This must be the case as that is the only way the W/m2 received by the black body could be reduced, with a single and constant source of P.
If we agree that earth is nominally 93.5 million miles from the sun, then dividing P by two doubles the distance between the, and if P is divided by 4, then it quadruples the distance between them (187 million miles, and 374 million miles). [Not exactly by those amounts, but this is just to show Derek’s statement that radiation is reduced in a disk model. –RTF]

[. . .]

But as I do not see the point in considering a disc 187 million miles from the sun, or a disc 374 million miles from the sun, when earth is only 93.5 million miles from the sun, I suggest we are all in error, and it is not a small error.

[. . .]

This “hemisphere model” approach would be quite versatile, and it would seem to me to be capable of far more than merely a “snap shot” view, it could easily be doubled into a “sphere”, and / or “rotated” for example, and incorporate many things not presently included in modeling, such as surface heating, retention and varying later release….Oh, and night of course…..

[. . .]

For a (saucer like 4 x diameter of earth) “disc” of appropriate surface area A, (374 million miles from the sun) 1366/4 times A = Volume X

[. . .]

I would further inquire of Eli, please explain how a single source of P can illuminate a whole globe, as far as I understand this is unphysical, so the “globe” must be a saucer like disc to maintain a constant W/m2 input over it’s whole surface. The “globe” model is NOT a globe at all (unless it can be shown a single source of P can illuminate a whole globe…), it is a “disc” that is 4 times further away than it should be to the source of P.

[End of Derek quotes from 19 Dec. – 4 Jan.]

I am also confident that if I look on Derek’s forum, I will find a veritable cornucopia of quotes along similar lines, provided they will not have been deleted. But I think the point is clear enough. For Derek to be telling the truth as he remembers it when he says, “I DID NOT SAY THAT THEY DID”, he must have forgotten all of the above statements posted by him between 19 December and 4 January.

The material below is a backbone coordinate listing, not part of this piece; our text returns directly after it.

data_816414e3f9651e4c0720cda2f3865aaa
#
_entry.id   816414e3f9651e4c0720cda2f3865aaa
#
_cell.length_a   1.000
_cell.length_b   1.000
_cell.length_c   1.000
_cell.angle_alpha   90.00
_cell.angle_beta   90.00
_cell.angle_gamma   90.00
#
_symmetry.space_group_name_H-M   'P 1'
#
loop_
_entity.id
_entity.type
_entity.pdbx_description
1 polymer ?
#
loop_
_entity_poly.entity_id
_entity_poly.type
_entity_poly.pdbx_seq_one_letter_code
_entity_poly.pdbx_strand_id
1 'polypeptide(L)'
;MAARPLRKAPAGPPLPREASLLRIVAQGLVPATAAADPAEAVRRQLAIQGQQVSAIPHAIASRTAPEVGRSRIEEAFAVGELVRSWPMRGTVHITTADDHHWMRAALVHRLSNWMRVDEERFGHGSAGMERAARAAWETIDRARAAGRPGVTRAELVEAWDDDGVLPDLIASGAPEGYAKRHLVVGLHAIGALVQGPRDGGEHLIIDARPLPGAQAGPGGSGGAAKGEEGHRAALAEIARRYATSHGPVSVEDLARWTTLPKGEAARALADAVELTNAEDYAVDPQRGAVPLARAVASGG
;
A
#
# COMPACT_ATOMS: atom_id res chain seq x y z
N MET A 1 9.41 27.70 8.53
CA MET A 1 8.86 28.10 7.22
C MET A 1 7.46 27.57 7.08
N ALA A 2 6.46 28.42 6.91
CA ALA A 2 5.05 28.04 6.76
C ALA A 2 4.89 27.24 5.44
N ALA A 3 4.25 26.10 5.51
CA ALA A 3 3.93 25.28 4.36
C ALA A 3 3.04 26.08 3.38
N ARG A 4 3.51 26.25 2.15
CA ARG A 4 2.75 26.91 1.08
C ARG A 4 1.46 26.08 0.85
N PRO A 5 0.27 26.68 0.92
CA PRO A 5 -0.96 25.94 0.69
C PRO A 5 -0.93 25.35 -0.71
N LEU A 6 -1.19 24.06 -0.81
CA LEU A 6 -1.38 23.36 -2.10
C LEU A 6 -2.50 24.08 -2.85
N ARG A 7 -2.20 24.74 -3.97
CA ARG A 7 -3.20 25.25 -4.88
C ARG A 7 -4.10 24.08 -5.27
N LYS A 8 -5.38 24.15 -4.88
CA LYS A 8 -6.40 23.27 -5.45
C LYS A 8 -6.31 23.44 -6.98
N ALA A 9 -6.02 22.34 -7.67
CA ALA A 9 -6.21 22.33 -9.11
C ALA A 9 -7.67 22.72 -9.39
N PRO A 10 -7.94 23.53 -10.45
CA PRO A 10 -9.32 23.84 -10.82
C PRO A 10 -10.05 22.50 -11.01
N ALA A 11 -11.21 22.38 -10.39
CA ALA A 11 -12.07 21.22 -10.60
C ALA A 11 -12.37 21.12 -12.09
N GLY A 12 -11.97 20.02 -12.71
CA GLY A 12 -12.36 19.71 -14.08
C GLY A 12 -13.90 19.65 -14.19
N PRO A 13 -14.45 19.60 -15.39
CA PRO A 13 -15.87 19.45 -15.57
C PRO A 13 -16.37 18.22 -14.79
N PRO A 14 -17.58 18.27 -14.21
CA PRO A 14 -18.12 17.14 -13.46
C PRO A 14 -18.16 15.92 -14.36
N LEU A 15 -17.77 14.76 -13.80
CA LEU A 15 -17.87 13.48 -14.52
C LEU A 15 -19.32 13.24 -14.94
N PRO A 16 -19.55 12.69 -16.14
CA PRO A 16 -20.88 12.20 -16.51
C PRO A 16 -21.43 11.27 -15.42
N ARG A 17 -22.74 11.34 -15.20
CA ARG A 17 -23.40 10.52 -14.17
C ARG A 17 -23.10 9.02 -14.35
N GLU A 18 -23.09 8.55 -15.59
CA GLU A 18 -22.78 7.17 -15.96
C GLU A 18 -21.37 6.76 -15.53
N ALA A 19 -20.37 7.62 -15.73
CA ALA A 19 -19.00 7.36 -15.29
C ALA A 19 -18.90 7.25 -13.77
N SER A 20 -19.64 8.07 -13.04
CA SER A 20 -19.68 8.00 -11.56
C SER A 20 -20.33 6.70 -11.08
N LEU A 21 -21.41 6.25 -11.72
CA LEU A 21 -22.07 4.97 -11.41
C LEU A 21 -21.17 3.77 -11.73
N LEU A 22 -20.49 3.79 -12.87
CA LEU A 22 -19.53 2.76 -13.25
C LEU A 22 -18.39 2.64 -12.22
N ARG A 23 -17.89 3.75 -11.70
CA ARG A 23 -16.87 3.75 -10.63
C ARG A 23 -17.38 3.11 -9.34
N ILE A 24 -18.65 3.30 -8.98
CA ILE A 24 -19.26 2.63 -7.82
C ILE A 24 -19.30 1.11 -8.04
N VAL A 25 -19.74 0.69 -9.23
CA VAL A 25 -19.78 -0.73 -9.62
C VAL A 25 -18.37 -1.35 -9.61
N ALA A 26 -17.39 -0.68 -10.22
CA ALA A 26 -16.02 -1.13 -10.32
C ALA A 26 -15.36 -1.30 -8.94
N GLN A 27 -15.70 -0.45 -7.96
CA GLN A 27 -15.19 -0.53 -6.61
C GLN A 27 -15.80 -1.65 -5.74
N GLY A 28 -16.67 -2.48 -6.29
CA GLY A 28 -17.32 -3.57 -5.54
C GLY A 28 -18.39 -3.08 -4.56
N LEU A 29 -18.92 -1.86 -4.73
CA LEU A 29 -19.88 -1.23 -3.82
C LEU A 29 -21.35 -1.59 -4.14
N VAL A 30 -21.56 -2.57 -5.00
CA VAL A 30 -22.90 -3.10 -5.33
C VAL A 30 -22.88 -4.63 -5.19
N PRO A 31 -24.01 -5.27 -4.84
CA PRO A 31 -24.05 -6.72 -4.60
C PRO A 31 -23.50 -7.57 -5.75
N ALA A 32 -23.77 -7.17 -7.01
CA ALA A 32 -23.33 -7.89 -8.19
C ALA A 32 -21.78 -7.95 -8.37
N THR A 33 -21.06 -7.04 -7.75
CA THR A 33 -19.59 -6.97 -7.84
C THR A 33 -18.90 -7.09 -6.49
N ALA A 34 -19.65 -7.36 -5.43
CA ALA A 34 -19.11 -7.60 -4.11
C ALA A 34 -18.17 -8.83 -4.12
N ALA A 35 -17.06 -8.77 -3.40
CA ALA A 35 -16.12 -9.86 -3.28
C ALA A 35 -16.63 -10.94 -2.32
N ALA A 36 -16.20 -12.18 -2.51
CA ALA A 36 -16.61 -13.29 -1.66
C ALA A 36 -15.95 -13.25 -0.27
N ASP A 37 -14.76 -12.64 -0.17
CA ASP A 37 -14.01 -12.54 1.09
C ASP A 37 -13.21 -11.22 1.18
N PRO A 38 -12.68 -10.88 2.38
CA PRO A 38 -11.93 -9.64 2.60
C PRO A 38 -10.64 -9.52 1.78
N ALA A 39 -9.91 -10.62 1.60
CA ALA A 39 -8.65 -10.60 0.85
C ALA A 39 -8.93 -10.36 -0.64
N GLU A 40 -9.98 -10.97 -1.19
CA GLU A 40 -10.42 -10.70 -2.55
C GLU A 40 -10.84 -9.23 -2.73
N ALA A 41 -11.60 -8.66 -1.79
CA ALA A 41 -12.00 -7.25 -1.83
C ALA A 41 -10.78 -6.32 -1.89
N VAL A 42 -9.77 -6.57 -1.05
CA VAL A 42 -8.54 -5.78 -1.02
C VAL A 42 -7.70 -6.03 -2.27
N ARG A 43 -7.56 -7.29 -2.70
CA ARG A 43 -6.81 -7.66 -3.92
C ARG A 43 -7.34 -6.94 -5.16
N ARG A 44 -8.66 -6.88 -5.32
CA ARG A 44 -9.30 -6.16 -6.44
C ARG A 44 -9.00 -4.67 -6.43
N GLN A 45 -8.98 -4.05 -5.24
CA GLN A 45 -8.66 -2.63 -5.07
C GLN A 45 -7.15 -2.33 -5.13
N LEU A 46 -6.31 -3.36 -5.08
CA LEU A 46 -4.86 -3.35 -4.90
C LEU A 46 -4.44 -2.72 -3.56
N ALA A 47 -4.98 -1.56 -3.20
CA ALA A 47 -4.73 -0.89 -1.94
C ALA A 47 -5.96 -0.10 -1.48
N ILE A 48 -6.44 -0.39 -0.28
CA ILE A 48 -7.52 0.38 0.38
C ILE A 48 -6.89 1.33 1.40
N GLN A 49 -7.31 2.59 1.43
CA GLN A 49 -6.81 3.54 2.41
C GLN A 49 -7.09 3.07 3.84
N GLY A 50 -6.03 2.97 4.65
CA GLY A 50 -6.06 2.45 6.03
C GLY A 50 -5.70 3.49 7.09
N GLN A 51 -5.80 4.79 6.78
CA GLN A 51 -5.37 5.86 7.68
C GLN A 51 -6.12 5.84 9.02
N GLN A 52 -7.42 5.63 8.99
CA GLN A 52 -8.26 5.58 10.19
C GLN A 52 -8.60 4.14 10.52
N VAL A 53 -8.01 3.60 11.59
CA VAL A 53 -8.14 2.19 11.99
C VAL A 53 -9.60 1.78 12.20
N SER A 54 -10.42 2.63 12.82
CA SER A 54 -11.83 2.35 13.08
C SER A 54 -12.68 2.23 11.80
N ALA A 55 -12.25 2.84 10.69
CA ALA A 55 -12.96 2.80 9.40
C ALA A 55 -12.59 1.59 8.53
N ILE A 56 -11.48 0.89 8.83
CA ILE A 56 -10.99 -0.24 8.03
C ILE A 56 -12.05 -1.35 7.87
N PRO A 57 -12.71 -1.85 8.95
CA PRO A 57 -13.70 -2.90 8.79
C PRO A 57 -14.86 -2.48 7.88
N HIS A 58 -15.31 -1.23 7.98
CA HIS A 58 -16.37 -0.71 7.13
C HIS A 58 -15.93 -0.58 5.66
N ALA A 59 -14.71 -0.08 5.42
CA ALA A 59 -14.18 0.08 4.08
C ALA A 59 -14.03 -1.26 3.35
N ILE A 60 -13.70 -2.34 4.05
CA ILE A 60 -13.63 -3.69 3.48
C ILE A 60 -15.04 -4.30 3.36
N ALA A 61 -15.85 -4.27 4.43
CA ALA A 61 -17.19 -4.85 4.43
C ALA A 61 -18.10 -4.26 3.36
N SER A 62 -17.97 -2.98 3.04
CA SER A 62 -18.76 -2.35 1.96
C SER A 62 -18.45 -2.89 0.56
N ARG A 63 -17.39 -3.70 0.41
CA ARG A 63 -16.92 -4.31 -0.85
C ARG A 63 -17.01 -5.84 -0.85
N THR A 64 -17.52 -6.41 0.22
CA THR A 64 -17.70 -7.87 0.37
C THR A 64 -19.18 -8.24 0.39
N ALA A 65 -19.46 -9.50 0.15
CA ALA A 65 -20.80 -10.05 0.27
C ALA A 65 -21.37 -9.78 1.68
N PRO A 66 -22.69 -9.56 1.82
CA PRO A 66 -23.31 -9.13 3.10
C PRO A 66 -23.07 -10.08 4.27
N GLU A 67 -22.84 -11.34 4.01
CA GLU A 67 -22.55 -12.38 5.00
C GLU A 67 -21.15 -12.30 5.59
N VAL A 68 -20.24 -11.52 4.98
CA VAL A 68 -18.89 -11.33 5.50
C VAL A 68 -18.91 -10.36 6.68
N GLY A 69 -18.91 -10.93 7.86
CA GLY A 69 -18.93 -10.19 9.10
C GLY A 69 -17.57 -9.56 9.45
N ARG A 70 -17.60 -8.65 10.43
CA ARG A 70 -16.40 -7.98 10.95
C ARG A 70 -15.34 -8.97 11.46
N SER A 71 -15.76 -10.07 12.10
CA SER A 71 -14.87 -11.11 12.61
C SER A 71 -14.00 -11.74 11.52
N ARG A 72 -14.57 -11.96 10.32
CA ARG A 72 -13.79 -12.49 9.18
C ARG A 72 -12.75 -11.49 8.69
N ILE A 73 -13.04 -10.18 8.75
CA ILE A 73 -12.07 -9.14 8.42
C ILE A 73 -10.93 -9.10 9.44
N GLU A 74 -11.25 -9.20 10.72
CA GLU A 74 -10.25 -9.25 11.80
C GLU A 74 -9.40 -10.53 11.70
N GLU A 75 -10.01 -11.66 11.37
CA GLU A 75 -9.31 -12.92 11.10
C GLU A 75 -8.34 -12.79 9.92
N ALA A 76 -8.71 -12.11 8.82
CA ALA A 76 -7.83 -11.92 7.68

I have a pretty thick skin, and gave serious thought to not responding. The statement, “I DID NOT SAY THAT THEY DID”, defies explanation. Any reasonable person who has been following or participating in this already knows that such a claim not only has been made by Derek, but is the very centerpiece of his explanation. When he says “P/4”, what does he mean, if not his oft-quoted disc climate model, which he has stated unequivocally is the only type of climate model that can produce the appearance of a GH effect?

I repeat again Derek’s quote from higher up in this post of mine:

——-
“The reason the K&T (hemisphere) type plots and (disc world) computer models have to be BOTH discussed, is that they are one and the same thing. Two “halves” that when added together become the unproven hypothesis that is AGW, or rather the present false paradigm that is modern “climate science”.
——-

Having based my analysis on this and similar statements from Derek, I am now accused of “sophistry a go-go” because I actually, for some ‘strange’ reason, believed that Derek had stated that climate models “[understate] incoming radiation by [as much as] 3/4.”

Derek’s latest response doesn’t even rise to the level of sophistry.

I can’t fathom his reason for the statement “I DID NOT SAY THAT THEY DID”. What a sad conclusion to this whole debacle.

RTF

96. ### Dereksaid

RTF – I have come to realise that I can not simply state the climate models and the K&T budgets do exactly the same thing. I have looked into this, and found that I can say K&T does use P/4.